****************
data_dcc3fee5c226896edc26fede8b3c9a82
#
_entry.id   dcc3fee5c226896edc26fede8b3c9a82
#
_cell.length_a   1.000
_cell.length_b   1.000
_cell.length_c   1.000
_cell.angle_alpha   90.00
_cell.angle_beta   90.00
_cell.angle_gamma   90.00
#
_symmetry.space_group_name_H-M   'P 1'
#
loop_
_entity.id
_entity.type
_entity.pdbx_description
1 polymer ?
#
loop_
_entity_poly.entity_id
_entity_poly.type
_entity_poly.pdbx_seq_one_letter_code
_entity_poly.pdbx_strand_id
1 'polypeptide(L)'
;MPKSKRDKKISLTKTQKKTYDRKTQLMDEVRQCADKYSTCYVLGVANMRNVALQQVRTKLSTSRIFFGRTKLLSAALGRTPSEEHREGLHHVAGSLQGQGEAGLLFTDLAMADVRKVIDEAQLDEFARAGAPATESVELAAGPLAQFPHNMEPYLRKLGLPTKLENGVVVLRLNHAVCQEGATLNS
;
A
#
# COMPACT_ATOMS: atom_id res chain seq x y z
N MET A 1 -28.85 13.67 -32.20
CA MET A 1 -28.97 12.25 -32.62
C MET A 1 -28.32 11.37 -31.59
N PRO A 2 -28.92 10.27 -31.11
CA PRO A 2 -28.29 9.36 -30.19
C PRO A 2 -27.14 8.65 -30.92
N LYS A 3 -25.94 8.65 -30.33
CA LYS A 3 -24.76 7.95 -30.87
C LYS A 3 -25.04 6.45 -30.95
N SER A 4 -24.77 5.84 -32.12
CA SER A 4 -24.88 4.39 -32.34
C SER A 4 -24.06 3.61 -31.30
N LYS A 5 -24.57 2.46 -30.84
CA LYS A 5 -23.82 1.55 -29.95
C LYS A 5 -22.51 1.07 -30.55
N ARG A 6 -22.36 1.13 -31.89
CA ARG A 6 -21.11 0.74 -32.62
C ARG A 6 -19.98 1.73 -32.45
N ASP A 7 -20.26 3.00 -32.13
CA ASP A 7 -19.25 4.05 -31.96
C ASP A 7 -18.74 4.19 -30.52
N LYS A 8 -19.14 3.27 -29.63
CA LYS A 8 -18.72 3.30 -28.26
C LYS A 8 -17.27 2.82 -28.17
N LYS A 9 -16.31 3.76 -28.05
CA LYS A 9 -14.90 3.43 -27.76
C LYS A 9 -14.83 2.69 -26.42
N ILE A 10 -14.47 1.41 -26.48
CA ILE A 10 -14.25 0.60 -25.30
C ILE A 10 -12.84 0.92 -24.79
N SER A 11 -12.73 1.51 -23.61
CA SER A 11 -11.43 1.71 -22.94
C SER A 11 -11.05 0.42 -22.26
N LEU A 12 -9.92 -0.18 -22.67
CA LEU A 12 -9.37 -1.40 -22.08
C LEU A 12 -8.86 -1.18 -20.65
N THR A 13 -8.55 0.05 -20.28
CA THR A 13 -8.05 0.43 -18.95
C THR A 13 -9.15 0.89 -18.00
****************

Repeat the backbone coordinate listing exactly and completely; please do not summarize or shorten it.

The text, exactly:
data_dcc3fee5c226896edc26fede8b3c9a82
#
_entry.id   dcc3fee5c226896edc26fede8b3c9a82
#
_cell.length_a   1.000
_cell.length_b   1.000
_cell.length_c   1.000
_cell.angle_alpha   90.00
_cell.angle_beta   90.00
_cell.angle_gamma   90.00
#
_symmetry.space_group_name_H-M   'P 1'
#
loop_
_entity.id
_entity.type
_entity.pdbx_description
1 polymer ?
#
loop_
_entity_poly.entity_id
_entity_poly.type
_entity_poly.pdbx_seq_one_letter_code
_entity_poly.pdbx_strand_id
1 'polypeptide(L)'
;MPKSKRDKKISLTKTQKKTYDRKTQLMDEVRQCADKYSTCYVLGVANMRNVALQQVRTKLSTSRIFFGRTKLLSAALGRTPSEEHREGLHHVAGSLQGQGEAGLLFTDLAMADVRKVIDEAQLDEFARAGAPATESVELAAGPLAQFPHNMEPYLRKLGLPTKLENGVVVLRLNHAVCQEGATLNS
;
A
#
# COMPACT_ATOMS: atom_id res chain seq x y z
N MET A 1 -28.85 13.67 -32.20
CA MET A 1 -28.97 12.25 -32.62
C MET A 1 -28.32 11.37 -31.59
N PRO A 2 -28.92 10.27 -31.11
CA PRO A 2 -28.29 9.36 -30.19
C PRO A 2 -27.14 8.65 -30.92
N LYS A 3 -25.94 8.65 -30.33
CA LYS A 3 -24.76 7.95 -30.87
C LYS A 3 -25.04 6.45 -30.95
N SER A 4 -24.77 5.84 -32.12
CA SER A 4 -24.88 4.39 -32.34
C SER A 4 -24.06 3.61 -31.30
N LYS A 5 -24.57 2.46 -30.84
CA LYS A 5 -23.82 1.55 -29.95
C LYS A 5 -22.51 1.07 -30.55
N ARG A 6 -22.36 1.13 -31.89
CA ARG A 6 -21.11 0.74 -32.62
C ARG A 6 -19.98 1.73 -32.45
N ASP A 7 -20.26 3.00 -32.13
CA ASP A 7 -19.25 4.05 -31.96
C ASP A 7 -18.74 4.19 -30.52
N LYS A 8 -19.14 3.27 -29.63
CA LYS A 8 -18.72 3.30 -28.26
C LYS A 8 -17.27 2.82 -28.17
N LYS A 9 -16.31 3.76 -28.05
CA LYS A 9 -14.90 3.43 -27.76
C LYS A 9 -14.83 2.69 -26.42
N ILE A 10 -14.47 1.41 -26.48
CA ILE A 10 -14.25 0.60 -25.30
C ILE A 10 -12.84 0.92 -24.79
N SER A 11 -12.73 1.51 -23.61
CA SER A 11 -11.43 1.71 -22.94
C SER A 11 -11.05 0.42 -22.26
N LEU A 12 -9.92 -0.18 -22.67
CA LEU A 12 -9.37 -1.40 -22.08
C LEU A 12 -8.86 -1.18 -20.65
N THR A 13 -8.55 0.05 -20.28
CA THR A 13 -8.05 0.43 -18.95
C THR A 13 -9.15 0.89 -18.00